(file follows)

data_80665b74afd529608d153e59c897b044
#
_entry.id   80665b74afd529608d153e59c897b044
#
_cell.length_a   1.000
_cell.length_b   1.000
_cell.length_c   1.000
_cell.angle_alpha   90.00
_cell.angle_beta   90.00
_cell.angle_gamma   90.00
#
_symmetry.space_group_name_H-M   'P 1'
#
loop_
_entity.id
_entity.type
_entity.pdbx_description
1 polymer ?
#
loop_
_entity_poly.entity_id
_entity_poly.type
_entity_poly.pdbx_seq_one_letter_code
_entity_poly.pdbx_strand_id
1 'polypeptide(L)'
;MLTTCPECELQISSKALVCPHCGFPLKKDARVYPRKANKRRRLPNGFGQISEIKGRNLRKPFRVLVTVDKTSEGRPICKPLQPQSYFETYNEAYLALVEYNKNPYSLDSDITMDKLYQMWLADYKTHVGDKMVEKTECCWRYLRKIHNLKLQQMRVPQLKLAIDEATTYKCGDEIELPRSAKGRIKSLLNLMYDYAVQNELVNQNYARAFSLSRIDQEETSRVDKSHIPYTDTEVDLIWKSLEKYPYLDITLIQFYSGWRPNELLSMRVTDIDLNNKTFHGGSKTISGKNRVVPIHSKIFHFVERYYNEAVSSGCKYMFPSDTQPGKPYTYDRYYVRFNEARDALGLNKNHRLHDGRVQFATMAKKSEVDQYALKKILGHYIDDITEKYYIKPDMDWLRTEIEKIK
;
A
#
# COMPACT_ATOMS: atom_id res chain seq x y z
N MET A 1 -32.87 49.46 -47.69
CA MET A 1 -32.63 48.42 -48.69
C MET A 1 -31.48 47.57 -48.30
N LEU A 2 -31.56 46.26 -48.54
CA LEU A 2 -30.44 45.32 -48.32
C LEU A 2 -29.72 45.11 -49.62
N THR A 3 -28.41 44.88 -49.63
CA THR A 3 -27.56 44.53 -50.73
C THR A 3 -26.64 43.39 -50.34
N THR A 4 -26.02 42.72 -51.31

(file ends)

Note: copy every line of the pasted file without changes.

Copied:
data_80665b74afd529608d153e59c897b044
#
_entry.id   80665b74afd529608d153e59c897b044
#
_cell.length_a   1.000
_cell.length_b   1.000
_cell.length_c   1.000
_cell.angle_alpha   90.00
_cell.angle_beta   90.00
_cell.angle_gamma   90.00
#
_symmetry.space_group_name_H-M   'P 1'
#
loop_
_entity.id
_entity.type
_entity.pdbx_description
1 polymer ?
#
loop_
_entity_poly.entity_id
_entity_poly.type
_entity_poly.pdbx_seq_one_letter_code
_entity_poly.pdbx_strand_id
1 'polypeptide(L)'
;MLTTCPECELQISSKALVCPHCGFPLKKDARVYPRKANKRRRLPNGFGQISEIKGRNLRKPFRVLVTVDKTSEGRPICKPLQPQSYFETYNEAYLALVEYNKNPYSLDSDITMDKLYQMWLADYKTHVGDKMVEKTECCWRYLRKIHNLKLQQMRVPQLKLAIDEATTYKCGDEIELPRSAKGRIKSLLNLMYDYAVQNELVNQNYARAFSLSRIDQEETSRVDKSHIPYTDTEVDLIWKSLEKYPYLDITLIQFYSGWRPNELLSMRVTDIDLNNKTFHGGSKTISGKNRVVPIHSKIFHFVERYYNEAVSSGCKYMFPSDTQPGKPYTYDRYYVRFNEARDALGLNKNHRLHDGRVQFATMAKKSEVDQYALKKILGHYIDDITEKYYIKPDMDWLRTEIEKIK
;
A
#
# COMPACT_ATOMS: atom_id res chain seq x y z
N MET A 1 -32.87 49.46 -47.69
CA MET A 1 -32.63 48.42 -48.69
C MET A 1 -31.48 47.57 -48.30
N LEU A 2 -31.56 46.26 -48.54
CA LEU A 2 -30.44 45.32 -48.32
C LEU A 2 -29.72 45.11 -49.62
N THR A 3 -28.41 44.88 -49.63
CA THR A 3 -27.56 44.53 -50.73
C THR A 3 -26.64 43.39 -50.34
N THR A 4 -26.02 42.72 -51.31